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How do you describe the data-driven professionals working behind the scenes, using technology to ensure that essential goods are available for purchase because supply chains are running smoothly during the pandemic? “Digital heroes” is the term we coined during my conversation with Megan Hostetler for the Salesforce Marketing Cloudcast.  

There’s a lot of buzz out there about how has worked quickly to pivot in the early days of COVID-19 and developed AI algorithms to help predict supply and demand for consumer goods companies during this pandemic. My podcast with Salesforce was focused on educating the Marketing Cloudcast audience about this use case for AI and data science and how this is helping our customers keep goods flowing to people in need. 

It’s been incredible to see how our data science and product delivery teams have shifted to offer applications that meet the needs of our customers during this time. 

Early Signals Emerge in the Data

A few of Noodle’s customers who’ve deployed our supply chain applications to deliver longer term demand forecasts or supply chain execution recommendations started to see some interesting trends in the data out of the Asia Pacific region early in Q1.  

As we started to look at the data coming out of our models with them, we could see that there were some unusual fluctuations in demand indicative of impending extreme volatility. We started to incorporate more external data into our data science models that could help inform accurate predictions in this climate, such as new business and consumer demand indicators.  

We started to pivot our models to combine internal sales, order, and raw materials data and these relevant external indices such as healthcare employment, auto sales and consumer mobility. Interestingly, one can see the spikes and declines in demand in our customers’ data, moving across the globe from Asia Pacific, to Europe, to the U.S.  

These customers have implemented either our Athena Insights or Demand Signal AI applications and are using them to populate their coronavirus war rooms. They’re trying to navigate the turns in the current crisis and are beginning to think about how to emerge out of the crisis fundamentally stronger and ready to withstand future systemic shocks.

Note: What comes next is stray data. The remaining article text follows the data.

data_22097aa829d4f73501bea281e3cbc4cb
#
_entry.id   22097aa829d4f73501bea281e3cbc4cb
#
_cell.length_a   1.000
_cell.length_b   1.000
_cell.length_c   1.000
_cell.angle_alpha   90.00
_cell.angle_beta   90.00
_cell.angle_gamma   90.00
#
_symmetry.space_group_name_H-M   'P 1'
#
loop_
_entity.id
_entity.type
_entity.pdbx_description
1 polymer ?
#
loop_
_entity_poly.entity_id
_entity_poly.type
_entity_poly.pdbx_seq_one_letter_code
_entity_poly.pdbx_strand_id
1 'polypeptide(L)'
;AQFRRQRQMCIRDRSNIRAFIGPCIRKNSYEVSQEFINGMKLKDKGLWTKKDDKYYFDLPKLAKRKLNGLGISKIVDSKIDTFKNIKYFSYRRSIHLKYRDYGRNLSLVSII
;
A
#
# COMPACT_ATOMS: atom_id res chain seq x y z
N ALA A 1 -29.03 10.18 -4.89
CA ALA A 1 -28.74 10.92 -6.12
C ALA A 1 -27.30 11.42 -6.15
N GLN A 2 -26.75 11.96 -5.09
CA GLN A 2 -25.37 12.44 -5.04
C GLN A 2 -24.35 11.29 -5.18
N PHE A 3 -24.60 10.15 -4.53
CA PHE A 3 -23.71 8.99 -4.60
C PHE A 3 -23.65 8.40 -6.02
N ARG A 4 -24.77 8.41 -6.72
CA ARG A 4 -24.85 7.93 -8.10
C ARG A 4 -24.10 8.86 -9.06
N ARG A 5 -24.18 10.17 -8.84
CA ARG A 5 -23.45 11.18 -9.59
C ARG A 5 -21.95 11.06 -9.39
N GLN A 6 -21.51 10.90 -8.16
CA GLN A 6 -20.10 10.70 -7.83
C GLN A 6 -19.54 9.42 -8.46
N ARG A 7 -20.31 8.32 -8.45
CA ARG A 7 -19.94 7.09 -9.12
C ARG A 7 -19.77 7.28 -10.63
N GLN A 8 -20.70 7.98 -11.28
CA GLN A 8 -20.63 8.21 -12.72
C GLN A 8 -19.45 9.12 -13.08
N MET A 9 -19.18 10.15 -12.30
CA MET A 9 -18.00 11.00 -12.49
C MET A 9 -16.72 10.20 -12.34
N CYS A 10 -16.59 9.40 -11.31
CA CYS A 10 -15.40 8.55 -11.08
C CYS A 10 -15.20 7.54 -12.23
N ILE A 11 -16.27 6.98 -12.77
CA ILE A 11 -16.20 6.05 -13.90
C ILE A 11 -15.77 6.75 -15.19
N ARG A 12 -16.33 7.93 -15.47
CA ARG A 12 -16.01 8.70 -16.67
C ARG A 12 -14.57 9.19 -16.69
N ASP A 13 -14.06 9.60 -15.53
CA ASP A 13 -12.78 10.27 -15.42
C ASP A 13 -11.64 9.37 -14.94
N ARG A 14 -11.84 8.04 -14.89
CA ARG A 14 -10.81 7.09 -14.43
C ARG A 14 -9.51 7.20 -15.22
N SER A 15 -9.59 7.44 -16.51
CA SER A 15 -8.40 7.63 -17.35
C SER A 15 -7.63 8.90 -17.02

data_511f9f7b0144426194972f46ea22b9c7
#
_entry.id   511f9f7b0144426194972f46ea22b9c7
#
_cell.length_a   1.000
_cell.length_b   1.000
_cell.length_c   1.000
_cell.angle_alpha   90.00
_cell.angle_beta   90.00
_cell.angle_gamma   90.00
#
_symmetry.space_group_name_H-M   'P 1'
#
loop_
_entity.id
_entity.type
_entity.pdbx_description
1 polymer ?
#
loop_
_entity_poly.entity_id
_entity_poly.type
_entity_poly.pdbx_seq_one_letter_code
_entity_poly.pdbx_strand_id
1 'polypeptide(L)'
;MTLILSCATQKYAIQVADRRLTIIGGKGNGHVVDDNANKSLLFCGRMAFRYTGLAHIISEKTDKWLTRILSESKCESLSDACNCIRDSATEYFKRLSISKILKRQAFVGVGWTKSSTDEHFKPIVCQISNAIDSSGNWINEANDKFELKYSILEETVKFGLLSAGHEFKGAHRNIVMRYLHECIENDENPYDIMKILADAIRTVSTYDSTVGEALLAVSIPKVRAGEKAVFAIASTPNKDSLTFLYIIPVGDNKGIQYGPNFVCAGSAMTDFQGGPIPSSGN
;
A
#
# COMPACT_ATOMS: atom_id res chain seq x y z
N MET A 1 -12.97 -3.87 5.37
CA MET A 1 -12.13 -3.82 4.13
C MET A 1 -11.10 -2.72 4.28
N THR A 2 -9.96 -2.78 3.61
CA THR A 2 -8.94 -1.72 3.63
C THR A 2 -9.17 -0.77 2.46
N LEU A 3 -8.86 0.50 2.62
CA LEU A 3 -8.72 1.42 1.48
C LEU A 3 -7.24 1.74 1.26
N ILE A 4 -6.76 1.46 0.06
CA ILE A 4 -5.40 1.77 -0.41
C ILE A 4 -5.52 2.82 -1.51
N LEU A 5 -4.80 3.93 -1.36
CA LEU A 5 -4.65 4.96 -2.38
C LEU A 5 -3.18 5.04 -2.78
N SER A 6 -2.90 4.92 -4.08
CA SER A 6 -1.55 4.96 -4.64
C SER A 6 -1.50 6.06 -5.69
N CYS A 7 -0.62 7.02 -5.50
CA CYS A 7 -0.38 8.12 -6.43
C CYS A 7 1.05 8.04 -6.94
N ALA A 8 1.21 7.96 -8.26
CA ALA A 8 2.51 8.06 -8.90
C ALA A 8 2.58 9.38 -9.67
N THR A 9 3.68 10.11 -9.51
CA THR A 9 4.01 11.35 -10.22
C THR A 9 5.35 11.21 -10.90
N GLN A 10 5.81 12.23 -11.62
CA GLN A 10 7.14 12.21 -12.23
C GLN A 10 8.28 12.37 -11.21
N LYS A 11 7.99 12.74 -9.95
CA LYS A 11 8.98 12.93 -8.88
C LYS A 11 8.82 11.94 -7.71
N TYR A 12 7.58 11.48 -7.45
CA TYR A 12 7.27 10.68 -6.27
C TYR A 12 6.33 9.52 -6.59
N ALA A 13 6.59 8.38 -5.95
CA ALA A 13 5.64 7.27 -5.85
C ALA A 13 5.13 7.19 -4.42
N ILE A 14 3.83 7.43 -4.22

We’ve been helping customers forecast the shape of their demand curve, determining whether they’ve got products that are spiking or declining; whether they are stable or volatile products so that they can tune their supply chains and their manufacturing processes to meet the demand that that is emerging.  

Being Helpful in Stressful Times

One of the things that we have as a core value at Noodle is BCHILL. Each of those letters stands for a specific team value, but one that’s relevant to this conversation is the H, which is to be HELPFUL. It’s been really rewarding to be helpful to these customers as they navigate through this crisis. 

We heard from a few of our customers that their traditional planning systems are overwhelmed with volatility. So much so, that they’ve had to turn their traditional systems off and return to Excel spreadsheets and phone calls to understand what’s happening in their supply chain. 

Imagine an inventory or demand planner sitting in their virtual location looking at alerts that are coming from their systems (or seeing no systemic signals whatsoever if their systems are turned off). Now imagine an Excel spreadsheet that would have them forecasting the execution of movement of goods in a supply chain that’s got millions of permutations and combinations.

What their planning systems are doing, with the help of’s product, is ingesting all relevant data into our applications’ algorithms, sensing the most important signals in the data and delivering the most valuable recommendations to the planners. This is possible because the algorithms we use can handle billions or trillions of data points and not get overwhelmed by the complexity inherent in a pandemic. This methodology gives planners a simple set of prioritized, actionable recommendations they can either accept or reject. 

Not only have we heard that we’ve been instrumental to customers during this time, we’ve reduced the stress levels of individual supply and inventory planners that rely so much on our software. There’s a lot of empathy and care that goes into the work that we do because we’re concerned about our end users and want to make sure that their workload is more manageable. They’re sitting in some of the most stressful seats on the planet right now, ensuring people have access to some fundamental items, like the food; making sure you get that in the right place is a heavy responsibility (we cannot forget the healthcare workers saving lives, which is a totally different, critical level of heroism).  

We understand anecdotally from our customer success teams that it has reduced the stress levels of the planners, who are on the front lines driving these decisions. Whether they expedite a product or not is going to determine whether you find your favorite product when you go to the grocery store. 

I was glad to share this helpful application of AI with the Cloudcast audience, who Megan reports may not be aware of the existence of AI and data science created to reduce volatility and noise in supply chains. It’s’s way to lead through change and keep the supply chains of the world running through this crisis and beyond.